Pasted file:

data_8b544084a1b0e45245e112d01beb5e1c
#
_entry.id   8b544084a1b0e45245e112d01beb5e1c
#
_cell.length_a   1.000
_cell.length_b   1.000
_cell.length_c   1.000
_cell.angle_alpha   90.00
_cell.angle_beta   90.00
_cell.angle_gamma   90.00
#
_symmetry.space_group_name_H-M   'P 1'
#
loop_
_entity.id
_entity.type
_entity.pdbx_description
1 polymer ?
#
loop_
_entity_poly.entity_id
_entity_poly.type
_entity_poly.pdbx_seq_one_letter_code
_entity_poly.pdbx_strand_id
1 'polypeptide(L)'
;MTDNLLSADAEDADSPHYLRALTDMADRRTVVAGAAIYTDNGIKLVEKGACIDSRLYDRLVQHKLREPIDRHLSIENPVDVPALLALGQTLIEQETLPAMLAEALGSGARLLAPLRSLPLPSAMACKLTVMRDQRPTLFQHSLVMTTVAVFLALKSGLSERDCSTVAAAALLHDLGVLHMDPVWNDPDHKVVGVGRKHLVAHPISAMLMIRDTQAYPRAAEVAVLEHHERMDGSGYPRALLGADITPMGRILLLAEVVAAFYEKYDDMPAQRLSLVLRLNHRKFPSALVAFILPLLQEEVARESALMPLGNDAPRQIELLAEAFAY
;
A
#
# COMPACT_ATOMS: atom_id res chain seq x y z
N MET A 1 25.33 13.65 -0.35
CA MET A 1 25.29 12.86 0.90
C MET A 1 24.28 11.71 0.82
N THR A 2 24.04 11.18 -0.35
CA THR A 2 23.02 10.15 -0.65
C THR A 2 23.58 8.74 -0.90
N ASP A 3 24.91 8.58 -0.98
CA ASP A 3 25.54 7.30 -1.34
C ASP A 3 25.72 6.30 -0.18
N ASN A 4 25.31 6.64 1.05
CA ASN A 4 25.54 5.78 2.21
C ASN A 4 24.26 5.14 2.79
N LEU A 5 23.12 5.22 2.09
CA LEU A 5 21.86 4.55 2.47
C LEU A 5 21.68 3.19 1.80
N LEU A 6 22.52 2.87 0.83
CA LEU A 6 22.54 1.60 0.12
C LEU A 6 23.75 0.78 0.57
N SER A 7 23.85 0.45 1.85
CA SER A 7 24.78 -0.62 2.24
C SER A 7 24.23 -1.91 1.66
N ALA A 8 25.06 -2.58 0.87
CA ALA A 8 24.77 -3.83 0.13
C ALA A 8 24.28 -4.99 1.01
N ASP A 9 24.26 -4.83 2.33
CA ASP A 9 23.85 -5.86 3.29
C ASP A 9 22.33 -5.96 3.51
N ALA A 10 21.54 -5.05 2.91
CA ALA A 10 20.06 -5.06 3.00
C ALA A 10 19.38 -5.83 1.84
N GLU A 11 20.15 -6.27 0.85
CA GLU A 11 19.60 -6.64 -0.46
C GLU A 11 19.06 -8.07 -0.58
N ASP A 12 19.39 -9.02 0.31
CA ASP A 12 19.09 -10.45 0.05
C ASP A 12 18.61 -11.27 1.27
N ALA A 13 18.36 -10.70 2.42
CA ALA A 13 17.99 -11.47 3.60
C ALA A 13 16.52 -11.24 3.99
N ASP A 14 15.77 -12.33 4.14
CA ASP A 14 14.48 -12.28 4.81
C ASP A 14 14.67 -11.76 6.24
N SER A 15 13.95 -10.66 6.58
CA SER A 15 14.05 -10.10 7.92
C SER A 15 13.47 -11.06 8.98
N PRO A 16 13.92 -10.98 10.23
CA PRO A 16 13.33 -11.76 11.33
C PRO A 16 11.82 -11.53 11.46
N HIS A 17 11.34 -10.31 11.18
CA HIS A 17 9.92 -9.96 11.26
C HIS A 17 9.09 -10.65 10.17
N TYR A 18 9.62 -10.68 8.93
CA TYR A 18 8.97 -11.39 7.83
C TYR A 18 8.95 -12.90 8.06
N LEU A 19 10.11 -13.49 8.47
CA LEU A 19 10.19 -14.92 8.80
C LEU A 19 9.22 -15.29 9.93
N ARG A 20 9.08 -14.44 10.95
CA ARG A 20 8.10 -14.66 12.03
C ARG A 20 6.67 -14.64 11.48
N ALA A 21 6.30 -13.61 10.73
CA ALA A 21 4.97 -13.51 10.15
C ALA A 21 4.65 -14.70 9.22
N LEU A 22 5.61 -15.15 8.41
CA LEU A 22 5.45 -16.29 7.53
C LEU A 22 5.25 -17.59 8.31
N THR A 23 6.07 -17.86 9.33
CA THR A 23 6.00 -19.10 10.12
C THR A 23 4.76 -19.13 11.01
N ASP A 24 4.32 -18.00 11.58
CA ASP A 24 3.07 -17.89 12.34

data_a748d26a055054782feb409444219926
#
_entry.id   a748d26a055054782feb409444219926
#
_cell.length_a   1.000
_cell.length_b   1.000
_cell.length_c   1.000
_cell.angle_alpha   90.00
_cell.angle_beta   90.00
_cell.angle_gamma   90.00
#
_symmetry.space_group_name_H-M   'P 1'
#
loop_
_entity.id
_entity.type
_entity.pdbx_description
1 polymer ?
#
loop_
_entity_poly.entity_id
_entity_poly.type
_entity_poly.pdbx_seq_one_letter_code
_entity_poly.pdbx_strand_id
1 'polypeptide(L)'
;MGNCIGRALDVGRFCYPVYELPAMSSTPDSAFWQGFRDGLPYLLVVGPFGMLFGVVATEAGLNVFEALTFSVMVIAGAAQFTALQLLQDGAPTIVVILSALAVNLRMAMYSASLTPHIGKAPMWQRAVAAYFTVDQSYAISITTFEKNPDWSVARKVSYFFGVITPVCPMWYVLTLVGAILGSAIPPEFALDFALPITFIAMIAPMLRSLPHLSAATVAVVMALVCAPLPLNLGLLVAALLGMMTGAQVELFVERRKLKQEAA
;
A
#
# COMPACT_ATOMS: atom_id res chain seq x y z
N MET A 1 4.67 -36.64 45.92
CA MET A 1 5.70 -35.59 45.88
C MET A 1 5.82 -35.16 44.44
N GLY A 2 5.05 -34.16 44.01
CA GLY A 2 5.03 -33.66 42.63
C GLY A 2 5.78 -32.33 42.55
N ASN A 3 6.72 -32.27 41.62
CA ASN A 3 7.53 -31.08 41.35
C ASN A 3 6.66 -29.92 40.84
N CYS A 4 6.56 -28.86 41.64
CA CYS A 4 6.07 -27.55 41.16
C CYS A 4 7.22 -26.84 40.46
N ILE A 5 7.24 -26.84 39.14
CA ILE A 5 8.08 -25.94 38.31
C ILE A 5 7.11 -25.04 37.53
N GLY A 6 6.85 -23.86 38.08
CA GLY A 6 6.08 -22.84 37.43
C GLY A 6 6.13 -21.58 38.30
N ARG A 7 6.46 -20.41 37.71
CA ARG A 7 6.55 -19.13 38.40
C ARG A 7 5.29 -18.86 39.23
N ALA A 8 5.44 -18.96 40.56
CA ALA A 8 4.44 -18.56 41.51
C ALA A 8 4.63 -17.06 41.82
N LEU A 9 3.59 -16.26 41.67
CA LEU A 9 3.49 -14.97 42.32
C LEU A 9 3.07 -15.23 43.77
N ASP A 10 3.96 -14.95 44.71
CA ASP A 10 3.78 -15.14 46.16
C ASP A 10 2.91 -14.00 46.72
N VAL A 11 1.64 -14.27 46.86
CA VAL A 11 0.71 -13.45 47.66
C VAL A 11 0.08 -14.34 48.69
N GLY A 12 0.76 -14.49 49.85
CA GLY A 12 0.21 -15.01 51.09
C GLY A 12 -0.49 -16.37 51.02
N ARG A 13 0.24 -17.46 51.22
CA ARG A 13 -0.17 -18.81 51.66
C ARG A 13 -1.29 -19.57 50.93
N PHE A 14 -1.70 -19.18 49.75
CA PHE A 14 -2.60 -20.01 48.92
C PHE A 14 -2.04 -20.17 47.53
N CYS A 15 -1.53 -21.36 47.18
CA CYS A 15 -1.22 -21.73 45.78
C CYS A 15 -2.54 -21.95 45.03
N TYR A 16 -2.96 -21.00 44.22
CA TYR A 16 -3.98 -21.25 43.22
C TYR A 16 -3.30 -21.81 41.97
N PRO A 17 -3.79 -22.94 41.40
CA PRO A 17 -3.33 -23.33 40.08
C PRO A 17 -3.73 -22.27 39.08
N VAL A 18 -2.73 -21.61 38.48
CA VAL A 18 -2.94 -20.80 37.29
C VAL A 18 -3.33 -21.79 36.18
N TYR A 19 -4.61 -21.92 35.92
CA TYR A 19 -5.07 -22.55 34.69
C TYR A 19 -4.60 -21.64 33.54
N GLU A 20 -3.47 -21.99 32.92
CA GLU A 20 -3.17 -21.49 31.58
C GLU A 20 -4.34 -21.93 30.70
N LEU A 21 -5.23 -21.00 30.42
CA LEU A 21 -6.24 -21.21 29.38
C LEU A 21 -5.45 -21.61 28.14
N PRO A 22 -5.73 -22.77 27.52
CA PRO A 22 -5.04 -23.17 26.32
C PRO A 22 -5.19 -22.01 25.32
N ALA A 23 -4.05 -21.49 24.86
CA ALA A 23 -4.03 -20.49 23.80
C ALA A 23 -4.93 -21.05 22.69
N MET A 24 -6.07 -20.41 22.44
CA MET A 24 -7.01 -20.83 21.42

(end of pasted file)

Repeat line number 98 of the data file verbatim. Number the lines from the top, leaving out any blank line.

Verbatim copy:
CA THR A 23 6.00 -19.10 10.12